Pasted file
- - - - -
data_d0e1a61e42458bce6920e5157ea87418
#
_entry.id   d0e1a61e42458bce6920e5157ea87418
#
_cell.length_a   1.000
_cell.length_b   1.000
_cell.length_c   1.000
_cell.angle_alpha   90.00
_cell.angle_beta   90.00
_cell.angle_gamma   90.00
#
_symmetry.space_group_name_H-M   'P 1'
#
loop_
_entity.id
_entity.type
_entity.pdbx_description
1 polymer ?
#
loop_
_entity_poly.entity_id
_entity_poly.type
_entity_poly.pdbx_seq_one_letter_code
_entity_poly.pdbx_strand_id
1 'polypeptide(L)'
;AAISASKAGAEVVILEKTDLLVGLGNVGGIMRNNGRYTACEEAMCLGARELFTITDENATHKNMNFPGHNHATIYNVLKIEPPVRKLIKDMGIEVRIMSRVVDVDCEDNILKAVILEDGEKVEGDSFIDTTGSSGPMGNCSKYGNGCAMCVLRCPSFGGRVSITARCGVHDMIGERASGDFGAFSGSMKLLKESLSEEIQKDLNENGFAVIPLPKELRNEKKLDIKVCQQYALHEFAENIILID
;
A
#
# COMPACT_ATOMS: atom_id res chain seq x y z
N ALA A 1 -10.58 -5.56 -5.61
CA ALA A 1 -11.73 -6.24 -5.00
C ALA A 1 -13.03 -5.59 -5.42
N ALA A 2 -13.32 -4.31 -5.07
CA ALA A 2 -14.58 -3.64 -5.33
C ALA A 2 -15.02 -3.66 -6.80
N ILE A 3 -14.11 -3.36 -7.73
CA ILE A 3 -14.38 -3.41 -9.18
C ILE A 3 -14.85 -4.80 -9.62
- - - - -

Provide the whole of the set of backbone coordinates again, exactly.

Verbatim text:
data_d0e1a61e42458bce6920e5157ea87418
#
_entry.id   d0e1a61e42458bce6920e5157ea87418
#
_cell.length_a   1.000
_cell.length_b   1.000
_cell.length_c   1.000
_cell.angle_alpha   90.00
_cell.angle_beta   90.00
_cell.angle_gamma   90.00
#
_symmetry.space_group_name_H-M   'P 1'
#
loop_
_entity.id
_entity.type
_entity.pdbx_description
1 polymer ?
#
loop_
_entity_poly.entity_id
_entity_poly.type
_entity_poly.pdbx_seq_one_letter_code
_entity_poly.pdbx_strand_id
1 'polypeptide(L)'
;AAISASKAGAEVVILEKTDLLVGLGNVGGIMRNNGRYTACEEAMCLGARELFTITDENATHKNMNFPGHNHATIYNVLKIEPPVRKLIKDMGIEVRIMSRVVDVDCEDNILKAVILEDGEKVEGDSFIDTTGSSGPMGNCSKYGNGCAMCVLRCPSFGGRVSITARCGVHDMIGERASGDFGAFSGSMKLLKESLSEEIQKDLNENGFAVIPLPKELRNEKKLDIKVCQQYALHEFAENIILID
;
A
#
# COMPACT_ATOMS: atom_id res chain seq x y z
N ALA A 1 -10.58 -5.56 -5.61
CA ALA A 1 -11.73 -6.24 -5.00
C ALA A 1 -13.03 -5.59 -5.42
N ALA A 2 -13.32 -4.31 -5.07
CA ALA A 2 -14.58 -3.64 -5.33
C ALA A 2 -15.02 -3.66 -6.80
N ILE A 3 -14.11 -3.36 -7.73
CA ILE A 3 -14.38 -3.41 -9.18
C ILE A 3 -14.85 -4.80 -9.62